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Three Embraces by Any Rake

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Thank you to Any Rake for sharing her eloquently written piece Three Embraces. The piece was featured in “The Return of the Thursday Travellers – A Second Anthology of Life Stories” by the Thursday morning Life Stories group at the New Horizons Centre, Chelsea, London, September – December 2014

“Members of New Horizons have come from all parts of the globe and travelled widely through the course of their lives. This term we listened to stories set in South America, Japan, South Africa, India, Ireland and the UK. It makes for a rich mix of histories.” – Mike Loveday, Open Age tutor.

Three Embraces by Any Rake

In May of 1961 I was chosen to deliver a poem at a Mother’s Day celebration at school. I was selected not for my particular eloquent way of reciting poems or because my diction was better than most eleven year olds. The Nun in charge of arts had been best friends with my grandmother while in school so she chose me and my sister for all the public appearances where we fitted in.

That Saturday morning was warm, sunny and we the students were all wearing the white school uniforms used for special occasions. Our parents were sitting in the auditorium while we got ready for our presentations.

My turn came.  My passionate performance of the sugary poem brought an enthusiastic response from the audience. Some were even standing up applauding.  I must be very good at this -I thought – for how else could these people be so responsive?  And who the hell was that mother in the poem? That saintly person who with a benign smile takes patient and loving care of her children? Do mothers like those really exist?  -I wondered. Following the script I had my eyes fixated on Isabel, my mother, who being in the second row, was easily recognizable among the four hundred parents present.

My mother was five feet nine, highly unusual for women of her generation. Curly auburn hair which she kept fashionably short, well defined brows and long nicely kept hands. In her wedding picture in 1945 her high cheeks stand out as well as the firmly outlined contour of her face.  The small brown eyes look at the photographer and the joy of that moment was perpetuated in the picture.  Friends from her youth remember her as a happy going, flirtatious young lady, the soul of the party.  Mother taught me to read while making the process so entertaining that at three and a half I was reading without realizing it was not just a game. A rich cousin from my father’s side would send glamorous dresses from last season. Some nights before going out she would go to my bedroom and do a little run away walk with these dresses. I was so proud of her looks and believed that among those of my friends, she was the best looking mother.  From her I learned to love the sea, the sun, the ballet and to search for creative ways to solve a situation. Isabel was a lot of good things to me but never the sweet tender mother of the poem I recited as a young girl of eleven. I remember wishing for that mother. And hating the one I had when her demons took hold of her and extended to me.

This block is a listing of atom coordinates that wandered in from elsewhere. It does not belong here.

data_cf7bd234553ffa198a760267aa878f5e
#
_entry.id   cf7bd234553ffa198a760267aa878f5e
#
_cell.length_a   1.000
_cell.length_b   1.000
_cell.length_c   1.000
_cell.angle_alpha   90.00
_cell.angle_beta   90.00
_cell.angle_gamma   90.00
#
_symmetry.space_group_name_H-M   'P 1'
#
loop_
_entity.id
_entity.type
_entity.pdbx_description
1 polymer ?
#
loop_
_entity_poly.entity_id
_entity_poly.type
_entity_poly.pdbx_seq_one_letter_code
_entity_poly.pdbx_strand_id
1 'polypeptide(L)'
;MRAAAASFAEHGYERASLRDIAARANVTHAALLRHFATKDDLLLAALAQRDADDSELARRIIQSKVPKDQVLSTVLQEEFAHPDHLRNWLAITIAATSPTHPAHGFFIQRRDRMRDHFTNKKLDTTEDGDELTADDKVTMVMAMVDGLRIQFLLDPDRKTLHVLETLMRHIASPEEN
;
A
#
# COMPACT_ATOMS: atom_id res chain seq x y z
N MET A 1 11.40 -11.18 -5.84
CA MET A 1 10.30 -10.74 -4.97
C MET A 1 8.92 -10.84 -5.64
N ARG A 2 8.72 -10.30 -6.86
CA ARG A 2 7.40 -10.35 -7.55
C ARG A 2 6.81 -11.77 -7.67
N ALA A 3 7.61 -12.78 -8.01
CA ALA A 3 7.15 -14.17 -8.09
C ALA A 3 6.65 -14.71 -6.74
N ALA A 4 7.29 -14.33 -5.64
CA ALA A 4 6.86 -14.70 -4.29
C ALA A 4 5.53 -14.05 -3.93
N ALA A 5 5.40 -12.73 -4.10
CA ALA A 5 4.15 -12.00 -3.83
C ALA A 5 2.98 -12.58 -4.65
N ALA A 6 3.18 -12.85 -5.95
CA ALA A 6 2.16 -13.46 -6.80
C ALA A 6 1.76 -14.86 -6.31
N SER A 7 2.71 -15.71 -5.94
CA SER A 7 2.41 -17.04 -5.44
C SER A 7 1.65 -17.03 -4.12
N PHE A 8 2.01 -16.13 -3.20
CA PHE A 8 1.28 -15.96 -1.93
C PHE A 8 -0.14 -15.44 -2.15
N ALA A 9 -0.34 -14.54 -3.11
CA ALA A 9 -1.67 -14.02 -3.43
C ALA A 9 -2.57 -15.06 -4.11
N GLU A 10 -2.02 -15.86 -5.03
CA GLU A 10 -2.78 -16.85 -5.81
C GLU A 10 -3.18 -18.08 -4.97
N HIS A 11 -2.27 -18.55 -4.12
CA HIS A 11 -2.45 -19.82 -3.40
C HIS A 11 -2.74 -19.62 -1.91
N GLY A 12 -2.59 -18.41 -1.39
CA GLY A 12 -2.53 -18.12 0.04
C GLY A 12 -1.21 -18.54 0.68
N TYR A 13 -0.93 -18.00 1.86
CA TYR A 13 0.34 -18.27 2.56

One could not anticipate the breaking of those fragile gates containing the dark powerful shadows that got the best of her. When the dam broke it was so sudden and fierce there was no way of avoiding the tsunami that would involve us in seconds.  If an answer of mine was not of her liking, she fiercely slapped me on the face. Or it could be that I did not act or react as she expected. If she was on those explosive days I would find myself at the receiving end of a glass, a metal spoon or a shoe viciously thrown at me.  At seven I started to devise ways to disappear from the situation while enervating her. If she got hold of me and pulled my hair until whole locks were in her fist, I did not cry or scream or try to run.  I started singing silly little songs that kept my mind distracted from what was happening. I did not understand at that time that I really had two mothers.  One who nurtured me and helped me grow into a curious and resourceful person. Another who believed her enemy lived inside me and had to be destroyed. I was always listening, looking, feeling, smelling for potential signs while wondering which one of my mothers would be around.

She graduated from Art History when I was about eight.  She later went on to study Home Economics and Family Education.  Afterwards she got a degree in Interior Design and explained us why she could never work in decoration. Her logic was that if people needed help in decorating they must have very bad taste and probably be very difficult to deal with. My mother was very interested in current affairs and politics, a splendid story teller with the ability to keep a mixed audience entertained for hours with her wit and love of detail.  An avid reader of all genres particularly philosophy and historical fiction, she neither guided me nor censored my reading. I placidly mixed Bouvier, Stendhal, Swain with pink novels, juvenile adventures and the study of the catholic saints.

My mother liked to sleep until very late, at times forty eight hours could go by without her getting up from bed.  On those days, I could barely touch the floor or talk out loud for fear of the mood she would wake up in. My heart would throb and my throat close at her violent change of moods, but I was adamant not to show my real feelings.   Being deaf and blind to her demons, or making her believe I was, made me feel strong.

She liked to remind me what an affectionate little girl I had been and blank at why I had changed so much. I could not embrace her or kiss her nor get myself to be close to her even in her good days. We did kiss of course at hellos, goodbyes, birthdays, Christmas or New Year’s. I am thinking of the absence of those lovingly embraces I had seen exchanged between mother and daughter just because they liked to touch each other. No, I could not have physical contact with her spontaneously, though I clearly remember the three embraces I gave her throughout her life.